California will bank on the successes of electric cars like the Chevrolet Bolt EV, among others, to meet its tough targets.
Southern California Edison (SCE) just published its Clean Power and Electrification Pathway white paper and it's super-positive for electric cars.
SCE's updated commitment banks on current programs and further expands upon the state's clean air initiatives. President and CEO of Edison International, the parent company of SCE, Pero Pizarro, shared in the press release:
“Climate change and air pollution are serious threats that will require the state to transform the way energy is produced and used. California is a global leader in addressing climate change and we will enable those efforts by leading the transformation of the electric industry to better serve our customers, protect the environment and improve public health.”
Hopefully, sooner rather than later, Tesla Model 3 production will kick into high gear. There should be a few of these around by 2030 right?
California aims to reduce greenhouse gas emission by 40 percent by 2030 and 80 percent by 2050.
With the first set of goals only 12 years away, policies must be clarified and adhered to, and business leaders and community members need to be on the same page. President and CEO of the Coalition for Clean Air, and South Coast Air Quality Management District board member, Joseph Lyou, said:
“I am encouraged to see SCE proposing solutions and taking seriously our clean air needs and climate protection goals."
First Solar CEO, Mark Widmar, added:
“SCE’s push to evolve the role of solar energy and the clean energy market will result in making zero emission electric supply available cost effectively for expanded use in transportation, homes and businesses."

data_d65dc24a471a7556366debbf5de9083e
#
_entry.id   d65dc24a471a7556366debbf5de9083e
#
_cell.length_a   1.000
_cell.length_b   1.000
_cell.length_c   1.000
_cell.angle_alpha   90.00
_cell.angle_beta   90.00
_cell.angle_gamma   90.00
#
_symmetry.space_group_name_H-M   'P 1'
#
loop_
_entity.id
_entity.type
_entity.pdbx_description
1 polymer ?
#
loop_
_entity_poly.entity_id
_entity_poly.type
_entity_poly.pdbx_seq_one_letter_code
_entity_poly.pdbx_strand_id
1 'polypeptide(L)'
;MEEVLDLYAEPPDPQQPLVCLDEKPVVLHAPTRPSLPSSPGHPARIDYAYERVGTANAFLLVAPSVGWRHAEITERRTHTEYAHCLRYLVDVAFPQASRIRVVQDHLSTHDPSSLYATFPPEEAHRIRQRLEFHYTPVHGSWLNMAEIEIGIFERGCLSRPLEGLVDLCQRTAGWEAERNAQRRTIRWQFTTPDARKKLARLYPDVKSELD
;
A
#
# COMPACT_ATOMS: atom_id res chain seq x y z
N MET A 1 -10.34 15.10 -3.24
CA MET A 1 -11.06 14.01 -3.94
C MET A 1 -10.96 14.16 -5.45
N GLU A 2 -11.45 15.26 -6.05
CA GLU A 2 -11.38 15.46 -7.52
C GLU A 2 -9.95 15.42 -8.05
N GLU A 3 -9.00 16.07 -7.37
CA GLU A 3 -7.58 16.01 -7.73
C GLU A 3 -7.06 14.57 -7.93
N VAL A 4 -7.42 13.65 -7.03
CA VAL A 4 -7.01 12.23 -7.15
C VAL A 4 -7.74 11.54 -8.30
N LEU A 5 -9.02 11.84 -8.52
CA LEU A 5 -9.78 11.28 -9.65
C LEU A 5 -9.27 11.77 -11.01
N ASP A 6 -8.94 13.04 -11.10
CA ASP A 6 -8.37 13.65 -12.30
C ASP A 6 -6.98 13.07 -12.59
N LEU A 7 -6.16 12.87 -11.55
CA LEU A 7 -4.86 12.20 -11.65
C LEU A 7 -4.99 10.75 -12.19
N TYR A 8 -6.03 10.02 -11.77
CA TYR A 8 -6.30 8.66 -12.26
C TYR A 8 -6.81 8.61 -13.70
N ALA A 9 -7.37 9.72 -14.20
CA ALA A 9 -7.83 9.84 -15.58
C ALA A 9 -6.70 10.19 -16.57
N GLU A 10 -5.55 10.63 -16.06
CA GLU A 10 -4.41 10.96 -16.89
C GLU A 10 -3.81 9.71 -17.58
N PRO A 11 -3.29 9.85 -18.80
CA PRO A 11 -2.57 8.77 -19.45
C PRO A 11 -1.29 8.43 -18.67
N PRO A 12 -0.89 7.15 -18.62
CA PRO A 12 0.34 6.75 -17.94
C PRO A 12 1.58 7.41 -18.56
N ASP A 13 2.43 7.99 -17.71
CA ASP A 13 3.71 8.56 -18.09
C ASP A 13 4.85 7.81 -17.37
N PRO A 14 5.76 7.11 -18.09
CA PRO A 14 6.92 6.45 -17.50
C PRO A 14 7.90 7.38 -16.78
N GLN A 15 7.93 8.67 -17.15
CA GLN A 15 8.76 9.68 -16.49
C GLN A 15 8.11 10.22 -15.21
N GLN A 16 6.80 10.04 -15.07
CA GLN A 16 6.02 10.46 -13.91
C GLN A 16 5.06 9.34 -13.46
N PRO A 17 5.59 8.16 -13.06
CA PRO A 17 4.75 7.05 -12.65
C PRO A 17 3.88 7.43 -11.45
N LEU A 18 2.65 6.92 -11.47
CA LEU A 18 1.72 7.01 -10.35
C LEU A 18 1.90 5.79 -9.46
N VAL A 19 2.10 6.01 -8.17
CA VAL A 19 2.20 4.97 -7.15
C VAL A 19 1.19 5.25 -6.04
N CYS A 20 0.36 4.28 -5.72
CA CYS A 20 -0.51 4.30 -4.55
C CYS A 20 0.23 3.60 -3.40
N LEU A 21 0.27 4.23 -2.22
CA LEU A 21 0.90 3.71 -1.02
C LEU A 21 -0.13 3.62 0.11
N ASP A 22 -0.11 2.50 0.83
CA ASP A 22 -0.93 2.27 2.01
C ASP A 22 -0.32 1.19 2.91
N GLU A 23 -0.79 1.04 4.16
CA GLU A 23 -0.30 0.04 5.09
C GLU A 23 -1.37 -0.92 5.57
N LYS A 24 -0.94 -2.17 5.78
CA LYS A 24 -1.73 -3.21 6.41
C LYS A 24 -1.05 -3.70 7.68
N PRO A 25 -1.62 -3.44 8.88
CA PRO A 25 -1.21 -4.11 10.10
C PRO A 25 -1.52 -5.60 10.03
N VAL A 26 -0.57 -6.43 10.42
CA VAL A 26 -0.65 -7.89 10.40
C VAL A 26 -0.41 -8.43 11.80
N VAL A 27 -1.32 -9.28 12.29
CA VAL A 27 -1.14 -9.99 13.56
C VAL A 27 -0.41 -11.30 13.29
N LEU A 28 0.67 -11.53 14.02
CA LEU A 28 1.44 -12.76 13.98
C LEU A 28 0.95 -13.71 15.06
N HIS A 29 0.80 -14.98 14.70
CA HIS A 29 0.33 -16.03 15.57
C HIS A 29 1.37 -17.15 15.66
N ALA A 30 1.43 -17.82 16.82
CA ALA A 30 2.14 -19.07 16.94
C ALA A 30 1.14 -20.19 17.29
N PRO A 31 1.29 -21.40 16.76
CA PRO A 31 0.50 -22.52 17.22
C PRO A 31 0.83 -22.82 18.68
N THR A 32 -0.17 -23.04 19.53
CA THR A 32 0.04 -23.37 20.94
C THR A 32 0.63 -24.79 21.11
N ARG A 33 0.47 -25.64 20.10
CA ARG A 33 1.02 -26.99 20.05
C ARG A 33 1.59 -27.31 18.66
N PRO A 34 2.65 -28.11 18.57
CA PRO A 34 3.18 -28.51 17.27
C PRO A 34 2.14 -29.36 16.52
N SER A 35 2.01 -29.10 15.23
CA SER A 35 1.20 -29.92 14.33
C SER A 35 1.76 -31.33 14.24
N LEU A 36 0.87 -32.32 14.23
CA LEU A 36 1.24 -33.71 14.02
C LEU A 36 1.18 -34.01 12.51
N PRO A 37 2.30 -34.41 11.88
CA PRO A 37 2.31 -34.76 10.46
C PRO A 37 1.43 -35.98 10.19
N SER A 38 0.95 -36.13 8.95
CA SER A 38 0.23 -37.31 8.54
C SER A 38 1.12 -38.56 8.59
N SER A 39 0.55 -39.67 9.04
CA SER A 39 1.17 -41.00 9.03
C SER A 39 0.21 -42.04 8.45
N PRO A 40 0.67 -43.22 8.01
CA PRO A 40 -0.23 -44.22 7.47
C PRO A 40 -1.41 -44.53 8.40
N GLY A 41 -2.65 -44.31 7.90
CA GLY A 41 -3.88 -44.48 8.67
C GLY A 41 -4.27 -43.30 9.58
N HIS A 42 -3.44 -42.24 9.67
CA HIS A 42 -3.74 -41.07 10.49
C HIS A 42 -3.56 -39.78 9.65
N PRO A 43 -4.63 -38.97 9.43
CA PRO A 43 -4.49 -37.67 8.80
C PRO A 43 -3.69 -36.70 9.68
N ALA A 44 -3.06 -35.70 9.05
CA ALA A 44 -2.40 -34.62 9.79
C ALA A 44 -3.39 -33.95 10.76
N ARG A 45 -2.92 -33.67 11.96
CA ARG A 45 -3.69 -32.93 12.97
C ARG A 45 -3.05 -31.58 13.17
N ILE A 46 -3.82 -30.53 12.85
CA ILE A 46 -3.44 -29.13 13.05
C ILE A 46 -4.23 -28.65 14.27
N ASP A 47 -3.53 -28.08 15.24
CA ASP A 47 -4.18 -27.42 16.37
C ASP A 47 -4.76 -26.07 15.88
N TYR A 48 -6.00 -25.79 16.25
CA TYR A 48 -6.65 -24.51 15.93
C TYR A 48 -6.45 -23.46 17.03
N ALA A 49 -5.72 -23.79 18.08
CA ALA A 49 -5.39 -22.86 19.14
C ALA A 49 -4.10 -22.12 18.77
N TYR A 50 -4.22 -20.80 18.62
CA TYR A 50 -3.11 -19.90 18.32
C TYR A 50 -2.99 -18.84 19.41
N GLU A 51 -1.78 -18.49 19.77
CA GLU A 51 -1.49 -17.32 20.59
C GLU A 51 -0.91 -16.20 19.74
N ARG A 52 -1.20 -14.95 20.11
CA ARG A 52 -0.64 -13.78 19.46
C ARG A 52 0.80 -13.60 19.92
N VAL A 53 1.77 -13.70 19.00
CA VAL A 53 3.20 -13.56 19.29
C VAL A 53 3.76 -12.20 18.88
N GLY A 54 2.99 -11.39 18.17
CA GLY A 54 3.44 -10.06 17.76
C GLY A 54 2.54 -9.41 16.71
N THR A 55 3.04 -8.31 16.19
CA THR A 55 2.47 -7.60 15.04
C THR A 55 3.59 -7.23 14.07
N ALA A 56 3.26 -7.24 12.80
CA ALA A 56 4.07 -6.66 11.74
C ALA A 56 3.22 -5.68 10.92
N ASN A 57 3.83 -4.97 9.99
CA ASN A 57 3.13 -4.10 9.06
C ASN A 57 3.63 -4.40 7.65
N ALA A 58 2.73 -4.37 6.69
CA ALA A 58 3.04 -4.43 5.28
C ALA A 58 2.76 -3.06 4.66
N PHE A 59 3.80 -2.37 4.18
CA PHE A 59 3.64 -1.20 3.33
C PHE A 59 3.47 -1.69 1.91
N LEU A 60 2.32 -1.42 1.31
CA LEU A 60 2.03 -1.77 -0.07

In order to work to achieve its goals, the Clean Power and Electrification Pathway calls for an accelerated and interrelated threefold process:
SCE's initiatives not only focus on increased adoption of electric cars but also charging infrastructure and solar installations.
Doubling the use of carbon-free electricity from 40 percent today to 80 percent by 2030, supported by energy storage - The electric sector has already reduced GHG emissions below 1990 levels and now accounts for only 19 percent of California’s GHG emissions.
Accelerating the use of electric vehicles, including passenger cars and medium- and heavy-duty vehicles, to more than 7 million by 2030 - The transportation sector is the largest source of GHG emissions and local air quality problems, with 40 percent of the goods entering the nation moving through the region’s ports and highways. “It is critical that we work toward providing measurable reductions in air pollution that causes health problems and disproportionately affects communities that are located near transportation corridors with heavy freight movement,” Pizarro said.
Increasing electrification of commercial and residential space and water heating - SCE’s plan indicates that the electrification of nearly one-third of residential and commercial space and water heaters, combined with continued improvements in energy efficiency in buildings, could reduce GHG emissions significantly.
Editor's Note: To put that 7 million figure in prospective, InsideEVs' tally for plug-in vehicles on California roads today stands at ~357,432 through October
SCE President, Ron Nichols, concluded:
“SCE is dedicated to delivering a clean energy future for California. The Clean Power and Electrification Pathway provides a blueprint to achieve the company’s and the state’s air quality and climate policy goals by building a clean energy economy while creating high-skill middle income jobs. SCE will continue to leverage and expand a wide variety of innovative technologies, including large-scale and customer-sited renewables, energy storage and energy efficiency.”
For Southern California Edison's Clean Power and Electrification Pathway white paper in full, click here.